Audubon Society Chapters Sue over Spotted Owl Protection
SEATTLE The northern spotted owl was listed as an endangered species in 1990 because of logging in the Northwest, but federal officials have yet to come up with a plan to protect it, according to a federal lawsuit filed Monday.
"They've been telling us for years they were going to do it," said Alex Morgan, conservation director at the Seattle Audubon Society, which joined the Kittitas Audubon Society in filing the suit. "This is 15 years late."
Joan Jewett, a spokeswoman for the U.S. Fish and Wildlife Service, acknowledged that federal officials never completed a final recovery plan for the Northern spotted owl. She said the agency recently agreed that it would complete such a plan -- hopefully within 18 months.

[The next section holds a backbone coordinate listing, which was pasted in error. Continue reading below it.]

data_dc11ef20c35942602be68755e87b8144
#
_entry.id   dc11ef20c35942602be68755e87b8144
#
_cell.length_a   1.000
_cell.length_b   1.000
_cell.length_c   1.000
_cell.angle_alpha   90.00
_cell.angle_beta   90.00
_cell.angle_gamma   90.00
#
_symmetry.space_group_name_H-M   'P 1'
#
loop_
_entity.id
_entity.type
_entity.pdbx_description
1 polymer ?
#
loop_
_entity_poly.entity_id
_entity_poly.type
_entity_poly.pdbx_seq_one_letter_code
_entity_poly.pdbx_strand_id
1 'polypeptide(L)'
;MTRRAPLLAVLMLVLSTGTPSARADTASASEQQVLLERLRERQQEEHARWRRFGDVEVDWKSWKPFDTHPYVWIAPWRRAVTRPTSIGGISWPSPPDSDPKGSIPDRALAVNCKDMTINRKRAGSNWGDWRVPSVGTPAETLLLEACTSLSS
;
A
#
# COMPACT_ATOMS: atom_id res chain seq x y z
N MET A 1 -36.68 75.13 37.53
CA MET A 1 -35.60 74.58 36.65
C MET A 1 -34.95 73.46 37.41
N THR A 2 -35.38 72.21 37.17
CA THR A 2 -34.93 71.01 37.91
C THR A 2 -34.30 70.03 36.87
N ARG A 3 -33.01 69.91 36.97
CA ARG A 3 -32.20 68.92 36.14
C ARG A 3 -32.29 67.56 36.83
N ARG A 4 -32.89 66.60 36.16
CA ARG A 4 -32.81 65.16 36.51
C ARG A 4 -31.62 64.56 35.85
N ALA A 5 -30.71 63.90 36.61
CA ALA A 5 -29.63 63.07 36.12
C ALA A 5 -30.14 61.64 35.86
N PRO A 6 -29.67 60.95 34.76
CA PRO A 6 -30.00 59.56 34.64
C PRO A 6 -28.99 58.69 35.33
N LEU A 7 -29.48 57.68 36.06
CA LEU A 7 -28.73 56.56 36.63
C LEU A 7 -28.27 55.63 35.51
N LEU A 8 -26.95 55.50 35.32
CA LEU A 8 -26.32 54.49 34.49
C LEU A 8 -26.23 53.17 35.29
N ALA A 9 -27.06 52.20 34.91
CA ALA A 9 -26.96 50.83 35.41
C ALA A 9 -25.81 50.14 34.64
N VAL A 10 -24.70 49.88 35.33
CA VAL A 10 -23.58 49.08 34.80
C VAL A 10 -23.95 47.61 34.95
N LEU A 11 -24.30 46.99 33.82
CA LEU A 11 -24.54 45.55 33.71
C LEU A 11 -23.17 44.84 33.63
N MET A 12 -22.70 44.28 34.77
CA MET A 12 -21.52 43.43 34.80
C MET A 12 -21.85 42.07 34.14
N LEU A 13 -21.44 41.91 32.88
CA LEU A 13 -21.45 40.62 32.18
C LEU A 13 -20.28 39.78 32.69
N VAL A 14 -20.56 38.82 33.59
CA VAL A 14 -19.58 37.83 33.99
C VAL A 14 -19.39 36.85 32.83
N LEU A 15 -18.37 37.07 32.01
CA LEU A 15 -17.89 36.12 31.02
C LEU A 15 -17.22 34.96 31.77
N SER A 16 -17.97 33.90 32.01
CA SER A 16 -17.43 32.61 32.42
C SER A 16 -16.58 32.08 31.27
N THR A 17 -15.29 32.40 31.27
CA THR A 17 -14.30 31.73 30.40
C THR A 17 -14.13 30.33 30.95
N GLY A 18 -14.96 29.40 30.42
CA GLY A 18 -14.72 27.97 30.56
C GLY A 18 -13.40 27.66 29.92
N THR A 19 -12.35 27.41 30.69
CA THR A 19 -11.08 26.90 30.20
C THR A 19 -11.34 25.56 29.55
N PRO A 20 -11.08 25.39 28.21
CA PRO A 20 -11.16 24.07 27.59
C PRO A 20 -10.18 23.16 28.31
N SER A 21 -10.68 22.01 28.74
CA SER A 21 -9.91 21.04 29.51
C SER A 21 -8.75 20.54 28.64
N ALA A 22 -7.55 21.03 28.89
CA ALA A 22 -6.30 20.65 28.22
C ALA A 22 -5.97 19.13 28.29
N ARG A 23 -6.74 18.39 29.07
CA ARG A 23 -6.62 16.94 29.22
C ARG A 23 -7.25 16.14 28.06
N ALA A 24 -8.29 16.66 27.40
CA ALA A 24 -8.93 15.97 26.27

Morgan said the Audubon Society chapters would be satisfied if they could get that in writing.
The chapters are asking that the Interior Department and the Fish and Wildlife Service be ordered to commit within six months to a timeline for completing a recovery plan. They also seek legal fees.
The endangered species designation led to an 80 percent cutback on logging in national forests and restrictions on private timberlands.
But the number of spotted owls -- estimated at 2,400 pairs in Washington, Oregon, Northern California and British Columbia -- continues to drop. Logging, wildfires and the barred owl, a natural enemy that has moved in from the Midwest, are all to blame, environmentalists say.
Source: Associated Press